These options are potentially easier for Conservative MPs to back, particularly as an amended motion of no confidence would be unlikely to be effective under the FTPA. However, both routes to this seem difficult for the Labour frontbench to get behind. If they table a vote of no confidence, this will need to be for the purpose of either forming a Labour government with a majority in the 14-day period, or to bring about an early election. They will therefore likely resist allowing the exercise to become purely about giving control of the order paper to backbenchers, and without their support, the numbers look a lot more challenging.

The only other legally binding option for MPs to block a no deal Brexit is to take control of the process through primary legislation via either an emergency debate under Standing Order No.24 or via the Northern Ireland (Executive Formation) Act 2019. Neither option is straightforward and crucially, both require the ‘no deal rebels’ to maintain a majority in Parliament for an extended period, as well as relying on the Speaker to show sympathy towards their cause and interpret either parliamentary rules or scope of amendments flexibly.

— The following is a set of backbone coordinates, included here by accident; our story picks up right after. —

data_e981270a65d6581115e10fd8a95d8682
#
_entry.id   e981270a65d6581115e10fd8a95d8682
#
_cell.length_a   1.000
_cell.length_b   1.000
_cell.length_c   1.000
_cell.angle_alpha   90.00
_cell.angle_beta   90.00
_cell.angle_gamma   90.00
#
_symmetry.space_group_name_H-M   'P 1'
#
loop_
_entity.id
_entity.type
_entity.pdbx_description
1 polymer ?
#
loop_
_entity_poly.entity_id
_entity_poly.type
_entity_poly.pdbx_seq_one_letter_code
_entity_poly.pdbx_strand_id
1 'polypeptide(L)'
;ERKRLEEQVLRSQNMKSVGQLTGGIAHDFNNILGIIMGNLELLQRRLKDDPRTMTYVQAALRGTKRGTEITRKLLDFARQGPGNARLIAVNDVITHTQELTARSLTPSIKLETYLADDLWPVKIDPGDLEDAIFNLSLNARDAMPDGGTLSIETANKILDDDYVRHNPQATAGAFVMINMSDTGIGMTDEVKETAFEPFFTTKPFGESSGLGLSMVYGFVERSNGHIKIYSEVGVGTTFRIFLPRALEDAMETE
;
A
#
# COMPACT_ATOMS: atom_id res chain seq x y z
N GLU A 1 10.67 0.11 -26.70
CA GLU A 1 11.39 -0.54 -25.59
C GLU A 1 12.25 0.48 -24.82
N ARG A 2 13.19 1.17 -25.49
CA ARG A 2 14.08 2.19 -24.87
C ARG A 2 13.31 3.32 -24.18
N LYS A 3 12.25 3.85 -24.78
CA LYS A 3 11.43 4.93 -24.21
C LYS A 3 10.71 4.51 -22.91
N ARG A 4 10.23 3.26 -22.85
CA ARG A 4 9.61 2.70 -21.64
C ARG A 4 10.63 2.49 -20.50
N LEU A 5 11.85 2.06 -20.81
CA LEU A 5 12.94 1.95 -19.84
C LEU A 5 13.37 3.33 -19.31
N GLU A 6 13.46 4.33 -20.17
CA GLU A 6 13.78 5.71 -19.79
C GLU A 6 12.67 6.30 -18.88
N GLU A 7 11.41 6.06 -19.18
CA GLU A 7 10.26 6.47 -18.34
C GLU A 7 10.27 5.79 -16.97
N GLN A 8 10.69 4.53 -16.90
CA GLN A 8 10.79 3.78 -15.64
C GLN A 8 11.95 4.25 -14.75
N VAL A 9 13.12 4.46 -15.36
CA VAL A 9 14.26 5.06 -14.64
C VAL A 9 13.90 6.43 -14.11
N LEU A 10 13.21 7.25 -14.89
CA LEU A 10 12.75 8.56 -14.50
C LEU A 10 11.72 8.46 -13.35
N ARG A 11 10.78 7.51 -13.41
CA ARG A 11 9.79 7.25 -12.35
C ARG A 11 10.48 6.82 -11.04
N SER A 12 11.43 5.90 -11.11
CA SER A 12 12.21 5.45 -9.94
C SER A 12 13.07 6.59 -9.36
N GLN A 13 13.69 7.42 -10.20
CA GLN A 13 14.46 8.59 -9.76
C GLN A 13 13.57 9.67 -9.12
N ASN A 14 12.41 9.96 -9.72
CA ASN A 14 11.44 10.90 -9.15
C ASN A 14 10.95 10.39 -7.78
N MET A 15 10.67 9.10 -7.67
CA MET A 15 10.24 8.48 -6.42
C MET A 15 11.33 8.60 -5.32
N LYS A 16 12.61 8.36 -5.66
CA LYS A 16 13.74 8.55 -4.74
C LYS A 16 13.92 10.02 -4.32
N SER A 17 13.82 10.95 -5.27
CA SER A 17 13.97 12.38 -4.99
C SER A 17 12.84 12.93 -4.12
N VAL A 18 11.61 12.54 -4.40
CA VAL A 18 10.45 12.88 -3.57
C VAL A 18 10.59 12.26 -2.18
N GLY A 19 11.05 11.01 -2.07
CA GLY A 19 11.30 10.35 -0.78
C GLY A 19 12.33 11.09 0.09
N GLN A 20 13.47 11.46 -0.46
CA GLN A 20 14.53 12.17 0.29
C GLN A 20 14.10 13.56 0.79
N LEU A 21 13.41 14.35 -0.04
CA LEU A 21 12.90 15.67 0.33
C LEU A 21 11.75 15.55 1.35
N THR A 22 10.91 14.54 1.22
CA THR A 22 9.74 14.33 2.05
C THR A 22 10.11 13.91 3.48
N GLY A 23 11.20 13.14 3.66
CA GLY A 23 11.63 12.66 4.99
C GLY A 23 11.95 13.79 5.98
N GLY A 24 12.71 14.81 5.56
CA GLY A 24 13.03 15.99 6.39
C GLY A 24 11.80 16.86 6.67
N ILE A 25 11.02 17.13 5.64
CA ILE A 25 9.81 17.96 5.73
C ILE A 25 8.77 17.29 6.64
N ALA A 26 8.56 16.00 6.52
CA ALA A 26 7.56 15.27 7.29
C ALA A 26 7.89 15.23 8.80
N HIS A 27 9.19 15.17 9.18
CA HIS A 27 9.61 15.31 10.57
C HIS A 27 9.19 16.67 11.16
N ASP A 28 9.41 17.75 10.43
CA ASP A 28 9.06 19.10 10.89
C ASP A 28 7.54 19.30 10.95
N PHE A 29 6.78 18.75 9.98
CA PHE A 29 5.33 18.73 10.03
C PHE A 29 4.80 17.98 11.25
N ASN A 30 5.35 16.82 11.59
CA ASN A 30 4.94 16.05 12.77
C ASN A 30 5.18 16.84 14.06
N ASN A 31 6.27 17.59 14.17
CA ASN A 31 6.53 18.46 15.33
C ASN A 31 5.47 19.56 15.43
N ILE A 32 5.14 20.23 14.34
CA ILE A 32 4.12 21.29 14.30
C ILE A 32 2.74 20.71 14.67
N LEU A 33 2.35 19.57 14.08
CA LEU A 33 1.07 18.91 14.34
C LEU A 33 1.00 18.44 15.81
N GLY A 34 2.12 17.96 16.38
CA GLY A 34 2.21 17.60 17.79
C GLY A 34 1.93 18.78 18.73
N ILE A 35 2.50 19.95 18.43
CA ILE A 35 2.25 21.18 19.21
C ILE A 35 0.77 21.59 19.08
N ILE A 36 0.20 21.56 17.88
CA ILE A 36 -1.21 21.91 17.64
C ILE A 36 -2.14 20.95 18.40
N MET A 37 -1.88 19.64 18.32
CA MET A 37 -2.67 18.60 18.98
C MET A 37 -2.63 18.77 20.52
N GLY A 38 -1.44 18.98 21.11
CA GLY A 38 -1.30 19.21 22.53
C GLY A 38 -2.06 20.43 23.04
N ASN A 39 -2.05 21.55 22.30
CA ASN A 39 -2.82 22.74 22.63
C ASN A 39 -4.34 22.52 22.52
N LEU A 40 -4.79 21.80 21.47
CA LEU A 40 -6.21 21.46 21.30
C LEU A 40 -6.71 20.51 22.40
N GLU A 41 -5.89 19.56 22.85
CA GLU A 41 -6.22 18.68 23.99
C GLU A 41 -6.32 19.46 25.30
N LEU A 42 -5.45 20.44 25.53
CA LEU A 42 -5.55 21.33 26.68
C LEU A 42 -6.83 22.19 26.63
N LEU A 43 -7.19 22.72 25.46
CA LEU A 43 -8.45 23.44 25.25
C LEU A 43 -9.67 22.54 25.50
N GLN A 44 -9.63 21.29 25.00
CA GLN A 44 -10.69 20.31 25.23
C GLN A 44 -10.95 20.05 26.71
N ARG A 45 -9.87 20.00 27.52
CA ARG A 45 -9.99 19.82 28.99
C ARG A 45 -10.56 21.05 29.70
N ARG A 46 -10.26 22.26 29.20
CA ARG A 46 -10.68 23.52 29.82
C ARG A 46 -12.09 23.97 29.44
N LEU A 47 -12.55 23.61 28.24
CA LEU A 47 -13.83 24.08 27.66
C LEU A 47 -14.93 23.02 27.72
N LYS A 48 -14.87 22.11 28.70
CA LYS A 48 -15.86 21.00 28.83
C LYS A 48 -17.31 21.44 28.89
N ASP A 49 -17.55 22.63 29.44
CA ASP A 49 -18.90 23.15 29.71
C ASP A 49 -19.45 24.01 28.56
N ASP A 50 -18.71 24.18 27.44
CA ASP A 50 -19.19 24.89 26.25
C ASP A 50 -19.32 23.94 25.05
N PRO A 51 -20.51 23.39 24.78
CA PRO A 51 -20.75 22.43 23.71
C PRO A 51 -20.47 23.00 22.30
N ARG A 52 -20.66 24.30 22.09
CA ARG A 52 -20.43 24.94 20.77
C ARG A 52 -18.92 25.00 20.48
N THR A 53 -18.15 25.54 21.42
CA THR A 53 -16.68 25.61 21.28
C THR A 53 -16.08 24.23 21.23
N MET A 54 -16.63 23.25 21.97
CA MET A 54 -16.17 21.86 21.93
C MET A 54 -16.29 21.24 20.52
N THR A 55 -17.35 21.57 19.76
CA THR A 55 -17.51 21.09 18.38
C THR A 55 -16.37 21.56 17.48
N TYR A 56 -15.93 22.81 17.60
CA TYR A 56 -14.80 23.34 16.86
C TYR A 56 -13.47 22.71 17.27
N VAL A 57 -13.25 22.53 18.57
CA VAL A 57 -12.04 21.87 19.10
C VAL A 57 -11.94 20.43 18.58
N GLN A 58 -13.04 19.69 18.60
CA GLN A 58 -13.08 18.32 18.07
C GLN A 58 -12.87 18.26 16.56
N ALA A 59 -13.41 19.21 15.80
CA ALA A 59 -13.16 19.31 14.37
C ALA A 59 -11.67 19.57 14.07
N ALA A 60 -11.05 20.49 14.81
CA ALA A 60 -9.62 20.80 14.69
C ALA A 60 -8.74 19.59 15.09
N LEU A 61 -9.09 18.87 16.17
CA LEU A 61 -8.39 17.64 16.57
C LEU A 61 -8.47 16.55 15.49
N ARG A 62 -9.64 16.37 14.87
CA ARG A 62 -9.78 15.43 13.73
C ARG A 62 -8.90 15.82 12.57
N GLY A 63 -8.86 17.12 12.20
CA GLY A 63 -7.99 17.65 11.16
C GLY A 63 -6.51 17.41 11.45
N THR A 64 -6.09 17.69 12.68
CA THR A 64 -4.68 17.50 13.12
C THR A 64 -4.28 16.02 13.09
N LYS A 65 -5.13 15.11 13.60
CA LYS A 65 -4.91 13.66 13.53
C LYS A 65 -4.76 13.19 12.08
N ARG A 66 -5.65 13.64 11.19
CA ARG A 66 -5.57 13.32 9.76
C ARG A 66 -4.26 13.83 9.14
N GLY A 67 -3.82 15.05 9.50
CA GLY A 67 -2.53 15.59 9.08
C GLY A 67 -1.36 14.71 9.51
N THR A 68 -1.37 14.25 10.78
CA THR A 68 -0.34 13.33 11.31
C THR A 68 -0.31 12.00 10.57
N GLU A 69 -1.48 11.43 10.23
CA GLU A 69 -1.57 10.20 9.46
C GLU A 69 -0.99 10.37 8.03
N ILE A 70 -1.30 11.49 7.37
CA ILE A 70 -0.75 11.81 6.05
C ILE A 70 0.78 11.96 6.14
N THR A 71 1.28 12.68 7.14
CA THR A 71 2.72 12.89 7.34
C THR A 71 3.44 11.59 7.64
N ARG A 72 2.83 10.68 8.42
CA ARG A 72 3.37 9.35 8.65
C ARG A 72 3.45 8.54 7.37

To succeed, MPs leading the charge need to plan impeccably and draft amendments and legislation forensically. To bring the broad church of MPs required to support this on side, MPs must know what they are voting for from the moment they are first asked to support taking control of the order paper and legislation requiring the Government to seek an extension of Article 50 must be kept limited: any inclusion of additional factors such as the promise of a second referendum will risk alienating groups of MPs and losing the rebels their majority. 

If Brexit has taught us one thing, it’s that while there may be a general consensus among on MPs on what they do not want, there is little consensus on what they do want. But with only two months until exit day when Parliament returns in September, MPs seeking to block no deal will only have one shot at getting it right, and must balance both competing political interests with a knife-edge majority. The odds are certainly not in their favour.

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Charlotte Adamson

Senior Account Manager